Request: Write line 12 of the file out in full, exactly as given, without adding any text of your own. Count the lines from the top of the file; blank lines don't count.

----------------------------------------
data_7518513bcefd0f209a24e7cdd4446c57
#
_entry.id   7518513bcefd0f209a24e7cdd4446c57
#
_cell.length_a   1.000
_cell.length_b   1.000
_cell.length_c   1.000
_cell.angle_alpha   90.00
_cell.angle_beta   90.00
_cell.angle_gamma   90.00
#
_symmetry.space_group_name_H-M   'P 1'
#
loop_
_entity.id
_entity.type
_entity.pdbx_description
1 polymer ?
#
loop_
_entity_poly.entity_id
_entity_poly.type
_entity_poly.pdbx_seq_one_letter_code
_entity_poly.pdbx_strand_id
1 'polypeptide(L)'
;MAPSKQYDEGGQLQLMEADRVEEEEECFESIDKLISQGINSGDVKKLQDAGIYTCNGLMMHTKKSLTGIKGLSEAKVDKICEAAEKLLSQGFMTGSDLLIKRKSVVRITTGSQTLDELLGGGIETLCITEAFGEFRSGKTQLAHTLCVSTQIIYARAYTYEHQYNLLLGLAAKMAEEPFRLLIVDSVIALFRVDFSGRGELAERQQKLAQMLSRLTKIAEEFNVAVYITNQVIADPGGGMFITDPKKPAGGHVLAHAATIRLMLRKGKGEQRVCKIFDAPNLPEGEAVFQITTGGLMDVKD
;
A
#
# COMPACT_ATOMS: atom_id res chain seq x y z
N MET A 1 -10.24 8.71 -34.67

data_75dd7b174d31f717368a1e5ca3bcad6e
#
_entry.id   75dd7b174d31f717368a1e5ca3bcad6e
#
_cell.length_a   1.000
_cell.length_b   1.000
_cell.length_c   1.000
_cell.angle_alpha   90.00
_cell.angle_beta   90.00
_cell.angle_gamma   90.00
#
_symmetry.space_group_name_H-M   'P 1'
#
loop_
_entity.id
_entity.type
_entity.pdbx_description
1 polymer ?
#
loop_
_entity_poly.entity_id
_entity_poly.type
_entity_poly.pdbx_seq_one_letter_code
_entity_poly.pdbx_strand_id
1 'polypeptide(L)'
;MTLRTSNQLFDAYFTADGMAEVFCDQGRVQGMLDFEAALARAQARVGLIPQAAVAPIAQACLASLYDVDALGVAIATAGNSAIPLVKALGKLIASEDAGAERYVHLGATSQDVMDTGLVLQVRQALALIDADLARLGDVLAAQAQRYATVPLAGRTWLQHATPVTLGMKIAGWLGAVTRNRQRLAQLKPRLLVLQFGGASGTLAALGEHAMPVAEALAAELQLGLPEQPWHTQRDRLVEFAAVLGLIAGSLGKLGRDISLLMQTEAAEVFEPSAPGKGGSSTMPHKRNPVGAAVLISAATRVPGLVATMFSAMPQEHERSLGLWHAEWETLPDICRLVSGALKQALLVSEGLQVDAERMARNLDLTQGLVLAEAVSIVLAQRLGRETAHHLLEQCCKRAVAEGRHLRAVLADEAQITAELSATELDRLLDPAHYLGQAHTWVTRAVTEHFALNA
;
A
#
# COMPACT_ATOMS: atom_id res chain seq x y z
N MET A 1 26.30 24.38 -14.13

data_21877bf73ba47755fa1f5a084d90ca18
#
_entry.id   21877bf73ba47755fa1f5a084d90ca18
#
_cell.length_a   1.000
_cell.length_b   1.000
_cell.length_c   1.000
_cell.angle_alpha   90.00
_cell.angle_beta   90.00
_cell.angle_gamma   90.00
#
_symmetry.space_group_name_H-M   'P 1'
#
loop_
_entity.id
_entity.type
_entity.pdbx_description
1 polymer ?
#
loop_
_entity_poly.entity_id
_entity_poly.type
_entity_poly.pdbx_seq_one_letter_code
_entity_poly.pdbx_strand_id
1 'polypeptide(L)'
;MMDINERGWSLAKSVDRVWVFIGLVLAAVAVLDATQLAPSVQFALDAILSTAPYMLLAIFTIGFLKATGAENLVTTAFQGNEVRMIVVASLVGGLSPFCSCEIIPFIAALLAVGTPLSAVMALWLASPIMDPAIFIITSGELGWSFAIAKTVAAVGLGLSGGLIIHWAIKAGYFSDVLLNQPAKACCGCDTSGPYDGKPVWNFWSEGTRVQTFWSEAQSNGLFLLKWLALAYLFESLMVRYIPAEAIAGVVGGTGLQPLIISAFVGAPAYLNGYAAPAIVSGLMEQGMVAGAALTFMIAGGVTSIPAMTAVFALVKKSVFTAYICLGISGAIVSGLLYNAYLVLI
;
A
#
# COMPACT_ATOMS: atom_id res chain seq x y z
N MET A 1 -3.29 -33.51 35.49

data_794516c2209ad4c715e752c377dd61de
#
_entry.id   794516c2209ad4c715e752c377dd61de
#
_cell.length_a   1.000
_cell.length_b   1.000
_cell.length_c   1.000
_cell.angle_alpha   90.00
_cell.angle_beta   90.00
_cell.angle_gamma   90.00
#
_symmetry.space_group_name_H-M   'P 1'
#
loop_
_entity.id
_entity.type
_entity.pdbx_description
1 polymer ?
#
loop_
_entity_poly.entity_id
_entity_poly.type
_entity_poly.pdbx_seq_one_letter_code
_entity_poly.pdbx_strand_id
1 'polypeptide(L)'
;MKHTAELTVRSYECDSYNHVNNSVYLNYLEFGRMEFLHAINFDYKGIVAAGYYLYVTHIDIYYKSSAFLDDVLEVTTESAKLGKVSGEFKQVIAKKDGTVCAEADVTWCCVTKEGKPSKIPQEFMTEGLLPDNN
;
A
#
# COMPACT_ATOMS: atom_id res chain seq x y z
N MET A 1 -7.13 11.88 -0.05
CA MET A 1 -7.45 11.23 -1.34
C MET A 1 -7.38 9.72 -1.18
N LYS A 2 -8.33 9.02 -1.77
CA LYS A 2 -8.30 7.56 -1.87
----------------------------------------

_symmetry.space_group_name_H-M   'P 1'